Thursday, December 26, 2019

New Beginnings

In October I reflected on the balance between letting go and holding on. In early December I learned that I was letting go of my yoga home of the past 14 years. That was a big and unexpected letting go. Over the years I have actively practiced letting go of my children as they approached new milestones or took on new independence. Now it’s time to put that into practice for myself.

As with my boys' steps into independence, this letting go provides a moment of pause and unexpected time and space that I can now choose how to fill...or not. I have spent nearly every Saturday morning for the past decade sharing my love of yoga with the Harmony/Mudra community. It feels both strange and freeing to anticipate not teaching this coming Saturday.

As I continue to explore what options are ahead, I am holding the space of gratitude for what was along with gratitude for what will be. I so appreciate the relationships and connections I have developed over the years. I have learned as much as I have taught and am a better person for having the opportunity to be present in the lives of my students. It seems fitting as we end this year and decade, moving into the clear vision of 2020, that this significant change is occurring.

I'll be sleeping in a little later this Saturday morning and practicing my yoga at home. May we each be open to all the possibilities the new year brings.

Namaste ~ Lisa

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Friday, October 11, 2019

The Wisdom of Fall

Now that the weather is really beginning to feel like fall, I’ve begun to think about the balance of holding on and letting go again. Nature is such a good metaphor to help us reflect upon our own lives.  As I watch my summer flowers and vegetable garden wither and fade, I often feel a clinging to summer and a sadness at the knowledge they will soon be dry, brittle remnants of summers glorious blooms. Then, I notice I’m grieving while the blooms are still present.
I have a habit of that. Grieving what will be changing before it has. It often leads me to miss what is, right now, in this moment. Yoga helps me practice being present in the moment, noticing how my breath feels as I move and rest in various poses. Funny how I don’t cling to a breath the way I do to other things. Each breath just is and then it’s gone without judgement of good or bad. Each breath nourishes me and takes me into the next moment. It’s a good reminder of be grateful for this breath, this moment.
Wishing things were not as they are is a very human trait that I am working to let go of this fall. Noticing and tuning into my breath, watching it come and go, is the practice.
Namaste - Lisa

Saturday, September 21, 2019

It’s been a long hiatus in my blog writing and the universe has been whispering in my ear that it’s time to start writing again. I’m not yet sure what direction this will go, but I’m excited about the possibilities.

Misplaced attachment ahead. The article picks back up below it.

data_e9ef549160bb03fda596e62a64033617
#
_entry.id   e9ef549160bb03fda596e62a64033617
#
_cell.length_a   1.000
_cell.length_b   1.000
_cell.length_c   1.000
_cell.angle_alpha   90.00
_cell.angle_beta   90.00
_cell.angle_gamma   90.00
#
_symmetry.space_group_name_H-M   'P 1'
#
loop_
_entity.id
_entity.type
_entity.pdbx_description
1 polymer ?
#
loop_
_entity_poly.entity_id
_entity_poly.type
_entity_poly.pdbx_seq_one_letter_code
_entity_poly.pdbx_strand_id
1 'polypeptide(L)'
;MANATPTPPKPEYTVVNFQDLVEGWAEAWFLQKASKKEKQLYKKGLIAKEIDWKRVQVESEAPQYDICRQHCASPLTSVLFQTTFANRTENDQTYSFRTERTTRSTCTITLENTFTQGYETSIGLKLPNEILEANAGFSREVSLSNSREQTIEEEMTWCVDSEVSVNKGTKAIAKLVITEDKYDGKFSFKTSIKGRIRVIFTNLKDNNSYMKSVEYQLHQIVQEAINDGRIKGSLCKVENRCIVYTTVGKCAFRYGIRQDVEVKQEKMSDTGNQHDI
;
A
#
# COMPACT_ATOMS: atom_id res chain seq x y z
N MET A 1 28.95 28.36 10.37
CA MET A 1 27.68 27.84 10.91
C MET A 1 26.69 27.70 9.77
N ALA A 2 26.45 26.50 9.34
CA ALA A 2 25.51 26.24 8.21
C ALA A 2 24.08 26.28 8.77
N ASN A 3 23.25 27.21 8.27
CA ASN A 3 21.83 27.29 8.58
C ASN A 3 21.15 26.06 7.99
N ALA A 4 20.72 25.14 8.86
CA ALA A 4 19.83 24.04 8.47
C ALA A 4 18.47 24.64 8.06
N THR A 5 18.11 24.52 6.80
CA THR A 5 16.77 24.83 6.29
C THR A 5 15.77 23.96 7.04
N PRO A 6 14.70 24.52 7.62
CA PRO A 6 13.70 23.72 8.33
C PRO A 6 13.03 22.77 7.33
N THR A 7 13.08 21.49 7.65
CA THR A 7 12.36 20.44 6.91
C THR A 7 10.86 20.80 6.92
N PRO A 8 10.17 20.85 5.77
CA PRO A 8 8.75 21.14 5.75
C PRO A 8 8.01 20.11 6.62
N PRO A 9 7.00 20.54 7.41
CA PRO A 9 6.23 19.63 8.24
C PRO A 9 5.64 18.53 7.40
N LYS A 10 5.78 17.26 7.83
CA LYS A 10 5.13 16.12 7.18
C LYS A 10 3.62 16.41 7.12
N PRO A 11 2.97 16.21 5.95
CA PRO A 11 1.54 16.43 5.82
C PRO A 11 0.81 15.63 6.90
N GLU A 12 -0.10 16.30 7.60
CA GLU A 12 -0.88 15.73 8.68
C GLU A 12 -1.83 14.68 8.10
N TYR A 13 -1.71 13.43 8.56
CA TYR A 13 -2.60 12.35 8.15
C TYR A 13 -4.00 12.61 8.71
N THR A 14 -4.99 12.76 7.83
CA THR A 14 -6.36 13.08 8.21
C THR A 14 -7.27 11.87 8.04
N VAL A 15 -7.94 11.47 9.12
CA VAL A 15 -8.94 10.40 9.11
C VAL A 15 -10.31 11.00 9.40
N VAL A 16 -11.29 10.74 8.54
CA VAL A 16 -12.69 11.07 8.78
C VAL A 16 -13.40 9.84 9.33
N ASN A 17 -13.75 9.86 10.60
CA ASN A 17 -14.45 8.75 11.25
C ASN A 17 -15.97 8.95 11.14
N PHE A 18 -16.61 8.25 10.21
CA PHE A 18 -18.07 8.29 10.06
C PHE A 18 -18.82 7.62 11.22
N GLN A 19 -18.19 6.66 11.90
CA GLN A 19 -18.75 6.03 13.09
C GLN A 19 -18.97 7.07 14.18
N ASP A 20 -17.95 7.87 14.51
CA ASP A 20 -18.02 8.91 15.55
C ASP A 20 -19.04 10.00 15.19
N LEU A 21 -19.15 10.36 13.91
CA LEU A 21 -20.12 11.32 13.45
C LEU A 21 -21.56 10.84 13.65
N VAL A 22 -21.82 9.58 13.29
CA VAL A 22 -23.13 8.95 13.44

Please feel free to browse through previous blogs while I find my footing. I look forward to reconnecting with you all. ❤️

Wednesday, April 23, 2014

Letting go...again and again

~Wrote this a while back and forgot to post it...may have been a bit of on. :)

I frequently share my parenting philosophy of letting go with other moms. Talking about it helps me remember to practice it and I right now I really need to hone my practice.

I am facing another big letting go. It's one I thought I was prepared for and doing well with, but has recently rattled me quite a bit more than I expected.

Walkingstick has turned 14, somewhat daunting in itself, and will be going to high school in the fall. High School! We've been talking about this for a couple of years and quite a bit through the summer and fall. I have been very practical, discussing options, pros and cons, class offerings, etc. I asked about his worries and concerns, but realized recently that I have been conveniently avoiding my own.

This week we went to a freshman showcase night and the following morning walkingstick made a decision on which school he definitely wanted to attend. In that moment I began to feel anxiety and fear rising up from my core in a completely unexpected way. "Wait, this is really happening!!" my inner voice said. "Will he be safe? What if someone is mean to him? Is this really the right place for him?" were the questions blazing through my head. The same questions, I realize, that I worried over when finding a day care, a preschool, a kindergarten, an elementary, and a middle school.

Hmmmm...I think I see a pattern here. :)

As I make this connection, I am realizing it is okay to feel anxious, that's my cue that this is a bigger and important kind of letting go. I also acknowledge that I have been here before and each time we have found the right place or made changes when things went awry. Walkingstick has learned many lessons through these experiences and has become a strong advocate for himself in school. He stands up to rude behavior from peers, communicates well with his teachers, is an active and interested learner, and I can trust him.

That is what this boils down Trusting that we have given and will continue to give him the supports he needs to be successful, that the school will provide what he needs, and that he will make good decisions. I won't put on blinders or rose colored glasses, which I have a tendency to do that at times as well. But will let go a little more, tune in a little closer, and try to be present in each moment as we take this next step in the adventure.